The only module in error is IESHIMS.DLL, which is delay-loaded, and thus shouldn't cause any problems...

When I run the test program (with just the button to call the .dll), it gives the error message in Error.png attached to this message.  When I run the actual application we're developing it tells me that it cannot find a module and gives Dll1.dll as the file in error, which from what I understand means it could be any dependency of Dll1.dll.

Attachments: 

AttachmentSize
Download error.png69.72 KB

>>...Fortrtl: severe ( 43 )...

Do you have any Fortran modules?

The .dll is written in Fortran and compiled with Intel Visual Fortran Composer XE 2013.

For posterity, the problem has been solved for the x86 version of this software.  The solution was as follows:

  1. Install redistributables on target machine (bundle with installer package as merge modules for deployment)
  2. Use Dependency Walker to find missing .dll's (IEShims.dll, gpsvc.dll, sysntfy.dll in our case), then find them somewhere (google worked for our team)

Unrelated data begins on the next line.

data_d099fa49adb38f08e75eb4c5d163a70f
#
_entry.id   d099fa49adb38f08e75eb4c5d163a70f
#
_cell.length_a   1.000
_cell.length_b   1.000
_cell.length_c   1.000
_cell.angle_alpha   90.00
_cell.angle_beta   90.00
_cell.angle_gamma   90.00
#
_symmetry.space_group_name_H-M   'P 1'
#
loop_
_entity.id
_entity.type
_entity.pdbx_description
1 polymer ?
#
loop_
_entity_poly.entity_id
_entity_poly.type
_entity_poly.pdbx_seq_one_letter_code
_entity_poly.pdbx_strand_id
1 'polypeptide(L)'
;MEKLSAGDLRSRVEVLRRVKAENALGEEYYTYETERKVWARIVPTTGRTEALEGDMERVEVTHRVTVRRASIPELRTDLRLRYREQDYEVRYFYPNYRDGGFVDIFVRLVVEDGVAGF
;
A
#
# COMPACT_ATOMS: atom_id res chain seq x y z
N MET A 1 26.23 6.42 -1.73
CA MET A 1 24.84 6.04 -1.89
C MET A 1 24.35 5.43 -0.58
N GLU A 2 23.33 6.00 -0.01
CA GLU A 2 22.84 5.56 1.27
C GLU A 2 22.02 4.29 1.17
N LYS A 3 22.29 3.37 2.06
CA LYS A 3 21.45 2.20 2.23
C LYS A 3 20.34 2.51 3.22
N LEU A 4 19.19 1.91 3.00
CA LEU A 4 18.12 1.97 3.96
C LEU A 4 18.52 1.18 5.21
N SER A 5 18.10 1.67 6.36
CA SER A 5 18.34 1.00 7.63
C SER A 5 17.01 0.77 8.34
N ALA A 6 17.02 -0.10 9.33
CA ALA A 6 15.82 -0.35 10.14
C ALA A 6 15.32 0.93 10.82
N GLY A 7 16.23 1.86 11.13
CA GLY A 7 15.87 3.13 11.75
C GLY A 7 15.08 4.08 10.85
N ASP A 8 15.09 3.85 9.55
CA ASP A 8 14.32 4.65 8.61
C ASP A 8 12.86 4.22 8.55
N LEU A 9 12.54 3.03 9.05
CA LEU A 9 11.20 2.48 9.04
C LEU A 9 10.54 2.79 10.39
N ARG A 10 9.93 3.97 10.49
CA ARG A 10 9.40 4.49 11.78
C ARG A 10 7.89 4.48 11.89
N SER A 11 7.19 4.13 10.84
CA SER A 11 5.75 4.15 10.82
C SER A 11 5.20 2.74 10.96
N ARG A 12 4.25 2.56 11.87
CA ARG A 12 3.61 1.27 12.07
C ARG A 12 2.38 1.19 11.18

3. Bundle .dll used in application with all necessary supporting libraries and either update PATH variable of Environment Variables in Windows or simply place them all together in the same directory during package installation
  4. Enjoy the proper operation of your software

Thanks for the brainstorming sessions Sergey, I appreciate your quick attention.

>>...For posterity, the problem has been solved for the x86 version of this software...

Hi Scott,

Thanks for the follow up and I'm glad to know that the problem is solved.

Usually in case of unresolved import/exports the best option is to use loader snaps provided by windbg as dependency walker sometimes is not responsive.